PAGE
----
March 16, 2017
How The Rented Sector Has Transformed The Property Market In Cardiff
The Cardiff housing market has gone through a sea change in the past decades with the Buy-to-Let (B-T-L) sector evolving as a key trend, for both Cardiff tenants and Cardiff landlords.
A few weeks ago, the Government released a White Paper on housing. I have had a chance now to digest the report and wish to offer my thoughts on the topic. It was interesting that the private rental sector played a major part in the future plans for housing. This is especially important for our growing Cardiff population.
In 1981, the population of Cardiff stood at 286,900
and today it stands at 357,200.
Currently, the private rented (B-T-L) sector accounts for 9.9% of households in the city. The Government want to assist people living in the houses and help the economy by encouraging the provision of quality homes, in a housing sector that has grown due to worldwide economic forces, pushing home ownership out of the reach of more and more people. Interestingly, when we look at the 1981 figures for homeownership, a different story is told.
61.25% Cardiff people owned their own home in 1981
27.28% Cardiff people rented from the Council or Housing Association in 1981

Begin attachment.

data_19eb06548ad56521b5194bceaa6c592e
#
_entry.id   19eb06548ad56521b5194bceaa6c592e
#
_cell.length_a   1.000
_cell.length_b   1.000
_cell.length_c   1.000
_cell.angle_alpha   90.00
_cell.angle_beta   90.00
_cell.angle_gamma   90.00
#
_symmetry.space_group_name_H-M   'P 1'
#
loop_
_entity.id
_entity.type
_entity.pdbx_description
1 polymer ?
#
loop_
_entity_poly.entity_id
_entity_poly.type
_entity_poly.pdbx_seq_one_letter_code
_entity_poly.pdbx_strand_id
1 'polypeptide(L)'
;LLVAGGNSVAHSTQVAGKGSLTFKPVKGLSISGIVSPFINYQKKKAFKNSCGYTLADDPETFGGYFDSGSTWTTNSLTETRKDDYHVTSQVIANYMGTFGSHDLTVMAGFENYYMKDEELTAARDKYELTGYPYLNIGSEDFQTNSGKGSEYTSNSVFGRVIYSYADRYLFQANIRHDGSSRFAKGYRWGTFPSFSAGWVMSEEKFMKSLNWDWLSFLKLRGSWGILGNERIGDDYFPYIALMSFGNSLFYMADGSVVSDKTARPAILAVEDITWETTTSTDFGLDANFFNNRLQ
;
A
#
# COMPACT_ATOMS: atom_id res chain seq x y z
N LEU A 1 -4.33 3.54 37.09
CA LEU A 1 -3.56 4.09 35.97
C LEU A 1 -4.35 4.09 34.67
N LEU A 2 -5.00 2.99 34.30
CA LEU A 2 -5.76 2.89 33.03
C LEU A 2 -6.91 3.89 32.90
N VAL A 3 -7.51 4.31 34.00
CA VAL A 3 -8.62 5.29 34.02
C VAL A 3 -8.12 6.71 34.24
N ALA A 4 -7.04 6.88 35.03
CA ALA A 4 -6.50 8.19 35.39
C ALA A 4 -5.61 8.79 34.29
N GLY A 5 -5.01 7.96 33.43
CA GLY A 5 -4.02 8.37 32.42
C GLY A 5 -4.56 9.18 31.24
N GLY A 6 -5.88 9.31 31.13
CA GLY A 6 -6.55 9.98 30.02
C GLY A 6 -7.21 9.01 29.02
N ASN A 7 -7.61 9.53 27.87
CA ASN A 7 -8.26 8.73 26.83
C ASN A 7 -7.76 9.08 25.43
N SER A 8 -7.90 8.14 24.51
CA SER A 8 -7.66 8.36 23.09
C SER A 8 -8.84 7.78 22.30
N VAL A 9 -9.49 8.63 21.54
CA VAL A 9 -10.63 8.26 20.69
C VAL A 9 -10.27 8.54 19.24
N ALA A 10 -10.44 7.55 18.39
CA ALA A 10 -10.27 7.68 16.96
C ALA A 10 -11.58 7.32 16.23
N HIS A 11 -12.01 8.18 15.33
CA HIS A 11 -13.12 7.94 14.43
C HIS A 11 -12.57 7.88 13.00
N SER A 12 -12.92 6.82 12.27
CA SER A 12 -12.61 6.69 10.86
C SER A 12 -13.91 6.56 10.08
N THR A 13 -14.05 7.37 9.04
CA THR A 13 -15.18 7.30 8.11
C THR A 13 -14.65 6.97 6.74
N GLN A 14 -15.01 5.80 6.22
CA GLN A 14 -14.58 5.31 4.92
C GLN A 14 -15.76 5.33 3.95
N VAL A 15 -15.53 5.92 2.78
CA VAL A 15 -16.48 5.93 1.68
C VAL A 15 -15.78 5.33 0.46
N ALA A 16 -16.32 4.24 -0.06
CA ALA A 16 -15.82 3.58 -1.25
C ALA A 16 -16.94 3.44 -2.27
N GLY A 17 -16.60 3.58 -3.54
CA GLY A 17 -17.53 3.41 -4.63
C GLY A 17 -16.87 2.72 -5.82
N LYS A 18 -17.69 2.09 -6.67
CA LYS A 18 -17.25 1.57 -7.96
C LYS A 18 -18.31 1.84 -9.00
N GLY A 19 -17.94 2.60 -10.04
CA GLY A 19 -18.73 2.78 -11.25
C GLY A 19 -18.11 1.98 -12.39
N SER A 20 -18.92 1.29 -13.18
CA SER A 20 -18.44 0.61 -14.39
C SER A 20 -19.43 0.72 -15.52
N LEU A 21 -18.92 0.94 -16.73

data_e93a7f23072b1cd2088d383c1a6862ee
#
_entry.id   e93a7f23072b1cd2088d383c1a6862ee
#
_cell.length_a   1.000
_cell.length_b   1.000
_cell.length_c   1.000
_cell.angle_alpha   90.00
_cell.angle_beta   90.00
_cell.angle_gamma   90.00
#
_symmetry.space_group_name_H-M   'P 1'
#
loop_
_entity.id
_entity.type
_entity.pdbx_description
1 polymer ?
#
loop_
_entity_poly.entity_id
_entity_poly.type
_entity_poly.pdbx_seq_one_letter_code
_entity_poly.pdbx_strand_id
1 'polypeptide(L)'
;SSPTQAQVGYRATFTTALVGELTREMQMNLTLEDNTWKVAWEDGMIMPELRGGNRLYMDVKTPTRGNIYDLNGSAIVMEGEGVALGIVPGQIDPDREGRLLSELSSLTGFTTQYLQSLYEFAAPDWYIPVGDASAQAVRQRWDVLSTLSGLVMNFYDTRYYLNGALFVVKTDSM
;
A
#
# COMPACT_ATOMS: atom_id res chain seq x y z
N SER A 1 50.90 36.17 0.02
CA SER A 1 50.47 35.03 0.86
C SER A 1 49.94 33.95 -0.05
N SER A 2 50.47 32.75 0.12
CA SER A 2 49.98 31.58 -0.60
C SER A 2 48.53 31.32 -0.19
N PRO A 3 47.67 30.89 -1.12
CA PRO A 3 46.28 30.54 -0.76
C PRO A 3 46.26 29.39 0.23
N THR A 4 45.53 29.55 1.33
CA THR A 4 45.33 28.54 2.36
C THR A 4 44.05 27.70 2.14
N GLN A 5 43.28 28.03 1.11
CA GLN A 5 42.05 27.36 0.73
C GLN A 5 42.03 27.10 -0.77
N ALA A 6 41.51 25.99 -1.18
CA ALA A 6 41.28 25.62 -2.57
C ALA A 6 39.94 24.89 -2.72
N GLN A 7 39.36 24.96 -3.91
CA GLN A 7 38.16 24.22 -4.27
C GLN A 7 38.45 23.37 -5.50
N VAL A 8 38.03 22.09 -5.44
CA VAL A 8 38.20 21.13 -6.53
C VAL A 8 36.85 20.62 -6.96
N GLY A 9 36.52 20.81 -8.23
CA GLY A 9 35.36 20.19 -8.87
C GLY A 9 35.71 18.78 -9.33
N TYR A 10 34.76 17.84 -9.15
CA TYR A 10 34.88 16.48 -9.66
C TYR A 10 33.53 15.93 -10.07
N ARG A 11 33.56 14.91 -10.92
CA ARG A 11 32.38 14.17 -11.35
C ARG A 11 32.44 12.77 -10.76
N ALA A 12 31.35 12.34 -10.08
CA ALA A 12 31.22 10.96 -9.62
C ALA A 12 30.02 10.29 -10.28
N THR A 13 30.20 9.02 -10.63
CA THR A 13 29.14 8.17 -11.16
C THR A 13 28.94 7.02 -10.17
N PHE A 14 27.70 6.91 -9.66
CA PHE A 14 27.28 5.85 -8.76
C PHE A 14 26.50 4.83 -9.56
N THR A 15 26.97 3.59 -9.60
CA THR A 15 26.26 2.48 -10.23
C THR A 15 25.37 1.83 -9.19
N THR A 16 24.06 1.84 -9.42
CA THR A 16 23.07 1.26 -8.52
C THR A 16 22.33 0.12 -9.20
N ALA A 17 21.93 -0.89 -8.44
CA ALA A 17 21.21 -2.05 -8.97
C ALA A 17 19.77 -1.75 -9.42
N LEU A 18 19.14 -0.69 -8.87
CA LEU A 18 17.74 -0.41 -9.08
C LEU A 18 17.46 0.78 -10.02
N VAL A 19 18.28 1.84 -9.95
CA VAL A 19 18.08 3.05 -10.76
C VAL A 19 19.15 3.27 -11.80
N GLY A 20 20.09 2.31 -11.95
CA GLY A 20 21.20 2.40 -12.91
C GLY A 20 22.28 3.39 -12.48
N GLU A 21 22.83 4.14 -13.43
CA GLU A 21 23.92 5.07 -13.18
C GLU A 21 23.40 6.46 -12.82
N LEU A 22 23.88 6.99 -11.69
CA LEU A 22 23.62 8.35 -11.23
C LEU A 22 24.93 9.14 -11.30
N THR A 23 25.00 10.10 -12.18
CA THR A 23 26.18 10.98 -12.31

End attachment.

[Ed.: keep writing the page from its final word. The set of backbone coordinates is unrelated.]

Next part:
and 11.47% Cardiff rented from a Private Landlord
The significance of a suitable housing policy is vital to ensure suitable economic activity and create a vibrant place people want to live in. With the population of Cardiff set to grow to 437,000 by 2037 – it is imperative that City of Cardiff Council and Central Government all work actively together to ensure the residential property market doesn’t hold the area back, by encouraging the building and provision of quality homes for its inhabitants.
One idea the Government has proclaimed is a variety of measures aimed at encouraging the Build-to-Rent (B-T-R) sector (instead of the B-T-L sector). These include allowing local authorities to proactively plan for B-T-R schemes, and making it simpler for B-T-R developers to offer inexpensive private rented homes.
To do this, the government will invent a distinct affordable housing class for B-T-R, called ‘Affordable Private Rent’, which will oblige new homes builders to provide at least 1 in 5 of a new home developments at a 20% discount on open-market rents and three year tenancies for tenants. In return, the new homebuilders will get better planning assurances.
Private landlords will not be expected to offer discounts, nor offer 3-year tenancies – but it is something Cardiff landlords need to be aware of as there will be greater competition for tenants.
Over the last ten years, home ownership has not been a primary goal for young adults as the world has changed. These youngsters expect ‘on demand’ services from click and collect, Amazon, Dating Apps and TV with the likes of Netflix. Many Cardiff youngsters see that renting more than meets their accommodation needs, as it combines the freedom from a lifetime of property maintenance and financial obligations, making it an attractive lifestyle option.
Private rented housing in Cardiff, be it B-T-L or B-T-R, has the prospective to play a very positive role.